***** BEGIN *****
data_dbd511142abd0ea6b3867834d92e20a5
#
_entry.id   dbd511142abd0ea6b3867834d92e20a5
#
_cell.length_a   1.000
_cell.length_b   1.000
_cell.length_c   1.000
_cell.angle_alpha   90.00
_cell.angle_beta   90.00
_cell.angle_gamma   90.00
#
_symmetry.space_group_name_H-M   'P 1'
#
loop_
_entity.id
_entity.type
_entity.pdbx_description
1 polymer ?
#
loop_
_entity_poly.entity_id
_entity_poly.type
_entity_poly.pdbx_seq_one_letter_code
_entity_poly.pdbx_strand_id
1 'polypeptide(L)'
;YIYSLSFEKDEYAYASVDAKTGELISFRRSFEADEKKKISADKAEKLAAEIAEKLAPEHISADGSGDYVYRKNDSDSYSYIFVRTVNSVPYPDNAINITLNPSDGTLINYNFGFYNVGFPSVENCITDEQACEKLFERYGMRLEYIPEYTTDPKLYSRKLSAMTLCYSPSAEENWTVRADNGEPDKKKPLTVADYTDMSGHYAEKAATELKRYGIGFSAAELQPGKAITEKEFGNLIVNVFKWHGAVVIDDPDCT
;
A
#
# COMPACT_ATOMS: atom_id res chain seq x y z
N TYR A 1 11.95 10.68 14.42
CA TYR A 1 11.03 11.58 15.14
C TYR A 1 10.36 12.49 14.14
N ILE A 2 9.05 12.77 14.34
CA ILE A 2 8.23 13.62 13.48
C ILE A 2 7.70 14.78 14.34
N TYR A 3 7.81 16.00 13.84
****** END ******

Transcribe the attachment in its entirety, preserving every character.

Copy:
data_dbd511142abd0ea6b3867834d92e20a5
#
_entry.id   dbd511142abd0ea6b3867834d92e20a5
#
_cell.length_a   1.000
_cell.length_b   1.000
_cell.length_c   1.000
_cell.angle_alpha   90.00
_cell.angle_beta   90.00
_cell.angle_gamma   90.00
#
_symmetry.space_group_name_H-M   'P 1'
#
loop_
_entity.id
_entity.type
_entity.pdbx_description
1 polymer ?
#
loop_
_entity_poly.entity_id
_entity_poly.type
_entity_poly.pdbx_seq_one_letter_code
_entity_poly.pdbx_strand_id
1 'polypeptide(L)'
;YIYSLSFEKDEYAYASVDAKTGELISFRRSFEADEKKKISADKAEKLAAEIAEKLAPEHISADGSGDYVYRKNDSDSYSYIFVRTVNSVPYPDNAINITLNPSDGTLINYNFGFYNVGFPSVENCITDEQACEKLFERYGMRLEYIPEYTTDPKLYSRKLSAMTLCYSPSAEENWTVRADNGEPDKKKPLTVADYTDMSGHYAEKAATELKRYGIGFSAAELQPGKAITEKEFGNLIVNVFKWHGAVVIDDPDCT
;
A
#
# COMPACT_ATOMS: atom_id res chain seq x y z
N TYR A 1 11.95 10.68 14.42
CA TYR A 1 11.03 11.58 15.14
C TYR A 1 10.36 12.49 14.14
N ILE A 2 9.05 12.77 14.34
CA ILE A 2 8.23 13.62 13.48
C ILE A 2 7.70 14.78 14.34
N TYR A 3 7.81 16.00 13.84